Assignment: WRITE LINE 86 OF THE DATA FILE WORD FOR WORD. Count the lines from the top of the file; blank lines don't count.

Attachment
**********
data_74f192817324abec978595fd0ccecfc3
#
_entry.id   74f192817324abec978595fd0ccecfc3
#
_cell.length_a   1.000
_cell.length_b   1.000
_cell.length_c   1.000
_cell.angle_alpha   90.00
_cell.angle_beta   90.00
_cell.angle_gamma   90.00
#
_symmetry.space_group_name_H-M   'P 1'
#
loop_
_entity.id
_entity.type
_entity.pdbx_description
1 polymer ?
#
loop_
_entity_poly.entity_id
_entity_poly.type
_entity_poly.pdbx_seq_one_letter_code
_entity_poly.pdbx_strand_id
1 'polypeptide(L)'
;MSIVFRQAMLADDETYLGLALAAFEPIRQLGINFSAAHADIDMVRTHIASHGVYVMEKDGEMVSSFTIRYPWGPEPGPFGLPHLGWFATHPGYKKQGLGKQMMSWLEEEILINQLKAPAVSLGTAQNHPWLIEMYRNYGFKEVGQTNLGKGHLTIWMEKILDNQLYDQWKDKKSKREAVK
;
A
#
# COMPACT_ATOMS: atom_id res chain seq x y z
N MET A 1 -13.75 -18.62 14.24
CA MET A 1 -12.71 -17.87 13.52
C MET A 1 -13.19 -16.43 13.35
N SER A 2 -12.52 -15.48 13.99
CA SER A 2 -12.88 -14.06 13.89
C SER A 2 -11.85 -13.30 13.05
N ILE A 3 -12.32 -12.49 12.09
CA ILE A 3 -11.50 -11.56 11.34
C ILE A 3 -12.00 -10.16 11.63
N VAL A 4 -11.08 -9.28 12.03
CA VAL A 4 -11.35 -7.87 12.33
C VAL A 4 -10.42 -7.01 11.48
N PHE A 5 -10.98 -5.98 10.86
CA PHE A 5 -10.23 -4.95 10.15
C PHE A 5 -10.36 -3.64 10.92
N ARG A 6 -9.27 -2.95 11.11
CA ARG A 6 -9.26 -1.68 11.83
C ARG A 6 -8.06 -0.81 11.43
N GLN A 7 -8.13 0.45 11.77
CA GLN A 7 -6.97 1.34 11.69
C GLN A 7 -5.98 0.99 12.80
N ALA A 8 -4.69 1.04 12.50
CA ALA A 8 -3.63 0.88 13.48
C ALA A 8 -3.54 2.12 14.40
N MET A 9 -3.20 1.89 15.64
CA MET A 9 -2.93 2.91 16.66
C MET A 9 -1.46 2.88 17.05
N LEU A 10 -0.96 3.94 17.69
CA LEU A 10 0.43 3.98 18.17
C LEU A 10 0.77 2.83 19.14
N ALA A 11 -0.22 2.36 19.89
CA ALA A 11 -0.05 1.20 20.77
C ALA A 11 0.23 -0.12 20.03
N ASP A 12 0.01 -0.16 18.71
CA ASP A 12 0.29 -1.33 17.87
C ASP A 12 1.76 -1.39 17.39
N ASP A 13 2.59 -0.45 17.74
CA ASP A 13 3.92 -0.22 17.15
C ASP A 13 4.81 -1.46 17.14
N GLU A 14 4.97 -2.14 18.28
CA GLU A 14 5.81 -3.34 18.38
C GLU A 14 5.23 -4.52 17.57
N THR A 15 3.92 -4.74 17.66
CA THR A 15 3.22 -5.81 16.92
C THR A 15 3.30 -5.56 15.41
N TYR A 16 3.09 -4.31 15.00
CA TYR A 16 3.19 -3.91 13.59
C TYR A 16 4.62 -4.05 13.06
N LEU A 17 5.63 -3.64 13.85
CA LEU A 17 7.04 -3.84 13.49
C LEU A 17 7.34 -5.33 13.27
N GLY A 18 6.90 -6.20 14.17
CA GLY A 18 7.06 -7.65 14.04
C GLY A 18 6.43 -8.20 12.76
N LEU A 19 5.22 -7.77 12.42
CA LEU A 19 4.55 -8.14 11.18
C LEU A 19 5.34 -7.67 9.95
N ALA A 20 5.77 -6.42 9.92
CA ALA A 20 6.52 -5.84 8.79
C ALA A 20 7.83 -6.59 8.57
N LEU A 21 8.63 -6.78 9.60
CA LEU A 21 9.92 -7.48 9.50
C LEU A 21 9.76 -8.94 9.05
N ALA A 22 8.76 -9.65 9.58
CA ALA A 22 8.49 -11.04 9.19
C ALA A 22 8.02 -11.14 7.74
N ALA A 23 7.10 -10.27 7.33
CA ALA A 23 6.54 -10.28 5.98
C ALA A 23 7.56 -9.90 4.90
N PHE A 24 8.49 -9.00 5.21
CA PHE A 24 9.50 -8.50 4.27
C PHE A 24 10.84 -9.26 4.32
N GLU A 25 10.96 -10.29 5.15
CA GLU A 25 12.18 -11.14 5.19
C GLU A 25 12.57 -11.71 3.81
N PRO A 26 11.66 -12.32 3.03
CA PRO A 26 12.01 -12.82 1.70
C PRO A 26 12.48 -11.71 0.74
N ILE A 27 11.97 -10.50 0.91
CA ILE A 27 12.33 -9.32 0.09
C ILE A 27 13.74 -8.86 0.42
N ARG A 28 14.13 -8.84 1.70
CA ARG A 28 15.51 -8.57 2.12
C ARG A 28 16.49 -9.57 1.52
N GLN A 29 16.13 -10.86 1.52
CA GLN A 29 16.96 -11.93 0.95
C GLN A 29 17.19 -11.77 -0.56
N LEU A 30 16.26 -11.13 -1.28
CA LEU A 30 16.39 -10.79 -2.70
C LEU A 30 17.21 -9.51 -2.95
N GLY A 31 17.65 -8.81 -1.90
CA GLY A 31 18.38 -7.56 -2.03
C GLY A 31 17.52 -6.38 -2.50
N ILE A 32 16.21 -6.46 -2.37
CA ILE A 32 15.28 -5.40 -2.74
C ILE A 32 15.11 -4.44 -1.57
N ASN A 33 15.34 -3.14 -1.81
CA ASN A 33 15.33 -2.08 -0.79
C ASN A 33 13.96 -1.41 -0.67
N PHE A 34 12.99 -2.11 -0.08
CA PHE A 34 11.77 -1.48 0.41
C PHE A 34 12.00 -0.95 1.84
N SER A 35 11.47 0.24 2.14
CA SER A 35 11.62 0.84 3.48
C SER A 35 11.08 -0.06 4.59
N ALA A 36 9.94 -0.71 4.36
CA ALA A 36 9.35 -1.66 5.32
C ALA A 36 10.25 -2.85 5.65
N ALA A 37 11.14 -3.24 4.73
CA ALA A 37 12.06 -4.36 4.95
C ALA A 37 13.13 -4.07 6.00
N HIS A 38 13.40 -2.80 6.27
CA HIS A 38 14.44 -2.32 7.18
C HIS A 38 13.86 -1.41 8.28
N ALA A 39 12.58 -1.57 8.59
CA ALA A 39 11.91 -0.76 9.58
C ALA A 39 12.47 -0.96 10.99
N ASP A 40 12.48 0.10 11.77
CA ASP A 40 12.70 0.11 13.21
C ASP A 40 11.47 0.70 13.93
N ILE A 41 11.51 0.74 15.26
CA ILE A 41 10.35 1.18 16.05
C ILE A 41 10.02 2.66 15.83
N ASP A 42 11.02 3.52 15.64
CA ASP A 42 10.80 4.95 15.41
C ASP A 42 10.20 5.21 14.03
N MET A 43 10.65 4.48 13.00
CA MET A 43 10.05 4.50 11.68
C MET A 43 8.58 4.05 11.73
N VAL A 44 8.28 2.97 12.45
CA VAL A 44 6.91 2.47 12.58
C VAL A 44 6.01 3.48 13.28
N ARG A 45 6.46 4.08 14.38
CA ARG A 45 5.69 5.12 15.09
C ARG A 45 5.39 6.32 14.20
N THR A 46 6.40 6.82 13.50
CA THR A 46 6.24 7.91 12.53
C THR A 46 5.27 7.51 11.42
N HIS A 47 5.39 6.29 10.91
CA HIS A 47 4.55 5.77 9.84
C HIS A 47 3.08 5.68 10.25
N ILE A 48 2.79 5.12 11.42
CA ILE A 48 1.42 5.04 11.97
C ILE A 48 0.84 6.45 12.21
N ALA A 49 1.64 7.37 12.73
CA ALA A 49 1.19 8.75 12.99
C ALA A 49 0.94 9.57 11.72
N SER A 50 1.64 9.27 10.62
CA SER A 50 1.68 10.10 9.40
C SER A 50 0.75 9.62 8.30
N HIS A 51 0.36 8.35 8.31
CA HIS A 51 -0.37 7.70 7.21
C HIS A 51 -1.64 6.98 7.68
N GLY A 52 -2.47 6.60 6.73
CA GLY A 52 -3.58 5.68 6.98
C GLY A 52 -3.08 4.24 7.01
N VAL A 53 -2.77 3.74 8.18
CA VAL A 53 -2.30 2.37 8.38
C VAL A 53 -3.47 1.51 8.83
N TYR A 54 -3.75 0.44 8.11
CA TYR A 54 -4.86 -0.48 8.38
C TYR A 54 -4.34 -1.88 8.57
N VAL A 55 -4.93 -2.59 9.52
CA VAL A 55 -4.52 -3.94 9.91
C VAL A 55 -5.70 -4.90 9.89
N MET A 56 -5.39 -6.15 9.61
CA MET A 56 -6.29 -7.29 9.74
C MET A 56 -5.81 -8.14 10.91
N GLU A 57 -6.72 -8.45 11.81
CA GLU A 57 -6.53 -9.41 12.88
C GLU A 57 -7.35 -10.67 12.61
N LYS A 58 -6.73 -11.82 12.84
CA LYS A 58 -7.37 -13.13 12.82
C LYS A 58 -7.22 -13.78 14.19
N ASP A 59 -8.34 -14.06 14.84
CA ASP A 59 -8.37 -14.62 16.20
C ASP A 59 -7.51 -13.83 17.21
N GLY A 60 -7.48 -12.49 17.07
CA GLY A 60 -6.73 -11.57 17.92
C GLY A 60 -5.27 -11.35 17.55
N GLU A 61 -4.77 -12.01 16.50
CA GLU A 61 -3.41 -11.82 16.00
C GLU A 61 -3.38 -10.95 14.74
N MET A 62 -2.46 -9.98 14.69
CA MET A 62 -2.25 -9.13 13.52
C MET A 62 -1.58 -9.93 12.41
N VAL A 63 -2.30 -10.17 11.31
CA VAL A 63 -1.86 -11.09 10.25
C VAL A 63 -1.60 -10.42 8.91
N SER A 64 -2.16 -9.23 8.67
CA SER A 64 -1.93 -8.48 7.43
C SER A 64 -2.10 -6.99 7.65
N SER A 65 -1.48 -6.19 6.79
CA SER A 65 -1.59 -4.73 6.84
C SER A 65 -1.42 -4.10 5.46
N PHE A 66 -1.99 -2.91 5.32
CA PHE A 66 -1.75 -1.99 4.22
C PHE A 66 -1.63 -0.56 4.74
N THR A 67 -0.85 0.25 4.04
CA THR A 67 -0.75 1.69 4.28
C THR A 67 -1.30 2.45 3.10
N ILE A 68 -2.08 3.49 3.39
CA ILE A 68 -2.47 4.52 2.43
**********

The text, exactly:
CA LEU A 19 4.55 -8.14 11.18